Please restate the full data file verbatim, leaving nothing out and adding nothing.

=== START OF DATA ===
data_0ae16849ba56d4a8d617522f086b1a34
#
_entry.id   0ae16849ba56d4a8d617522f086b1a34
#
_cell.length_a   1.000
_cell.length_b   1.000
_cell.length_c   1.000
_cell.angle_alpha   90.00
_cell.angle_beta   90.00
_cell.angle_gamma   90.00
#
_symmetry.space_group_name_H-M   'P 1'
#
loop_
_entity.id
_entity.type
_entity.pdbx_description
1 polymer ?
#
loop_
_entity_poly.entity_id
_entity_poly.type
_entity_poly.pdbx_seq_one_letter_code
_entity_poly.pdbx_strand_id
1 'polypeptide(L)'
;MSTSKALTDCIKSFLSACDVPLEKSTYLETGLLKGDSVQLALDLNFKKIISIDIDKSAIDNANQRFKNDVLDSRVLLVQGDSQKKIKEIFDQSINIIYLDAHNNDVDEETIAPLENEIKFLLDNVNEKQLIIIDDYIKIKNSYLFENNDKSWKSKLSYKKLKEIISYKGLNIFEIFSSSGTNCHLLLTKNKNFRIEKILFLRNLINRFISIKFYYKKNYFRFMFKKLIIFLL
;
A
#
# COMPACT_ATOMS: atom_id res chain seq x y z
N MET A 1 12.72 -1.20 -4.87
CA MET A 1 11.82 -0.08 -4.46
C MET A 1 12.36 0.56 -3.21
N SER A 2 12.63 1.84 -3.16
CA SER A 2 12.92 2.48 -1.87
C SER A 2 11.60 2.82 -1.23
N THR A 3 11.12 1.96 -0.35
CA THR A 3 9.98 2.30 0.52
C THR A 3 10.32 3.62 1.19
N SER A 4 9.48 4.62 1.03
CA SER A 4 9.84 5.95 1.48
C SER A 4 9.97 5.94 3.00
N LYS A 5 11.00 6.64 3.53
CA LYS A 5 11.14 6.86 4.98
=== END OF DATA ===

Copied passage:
data_0ae16849ba56d4a8d617522f086b1a34
#
_entry.id   0ae16849ba56d4a8d617522f086b1a34
#
_cell.length_a   1.000
_cell.length_b   1.000
_cell.length_c   1.000
_cell.angle_alpha   90.00
_cell.angle_beta   90.00
_cell.angle_gamma   90.00
#
_symmetry.space_group_name_H-M   'P 1'
#
loop_
_entity.id
_entity.type
_entity.pdbx_description
1 polymer ?
#
loop_
_entity_poly.entity_id
_entity_poly.type
_entity_poly.pdbx_seq_one_letter_code
_entity_poly.pdbx_strand_id
1 'polypeptide(L)'
;MSTSKALTDCIKSFLSACDVPLEKSTYLETGLLKGDSVQLALDLNFKKIISIDIDKSAIDNANQRFKNDVLDSRVLLVQGDSQKKIKEIFDQSINIIYLDAHNNDVDEETIAPLENEIKFLLDNVNEKQLIIIDDYIKIKNSYLFENNDKSWKSKLSYKKLKEIISYKGLNIFEIFSSSGTNCHLLLTKNKNFRIEKILFLRNLINRFISIKFYYKKNYFRFMFKKLIIFLL
;
A
#
# COMPACT_ATOMS: atom_id res chain seq x y z
N MET A 1 12.72 -1.20 -4.87
CA MET A 1 11.82 -0.08 -4.46
C MET A 1 12.36 0.56 -3.21
N SER A 2 12.63 1.84 -3.16
CA SER A 2 12.92 2.48 -1.87
C SER A 2 11.60 2.82 -1.23
N THR A 3 11.12 1.96 -0.35
CA THR A 3 9.98 2.30 0.52
C THR A 3 10.32 3.62 1.19
N SER A 4 9.48 4.62 1.03
CA SER A 4 9.84 5.95 1.48
C SER A 4 9.97 5.94 3.00
N LYS A 5 11.00 6.64 3.53
CA LYS A 5 11.14 6.86 4.98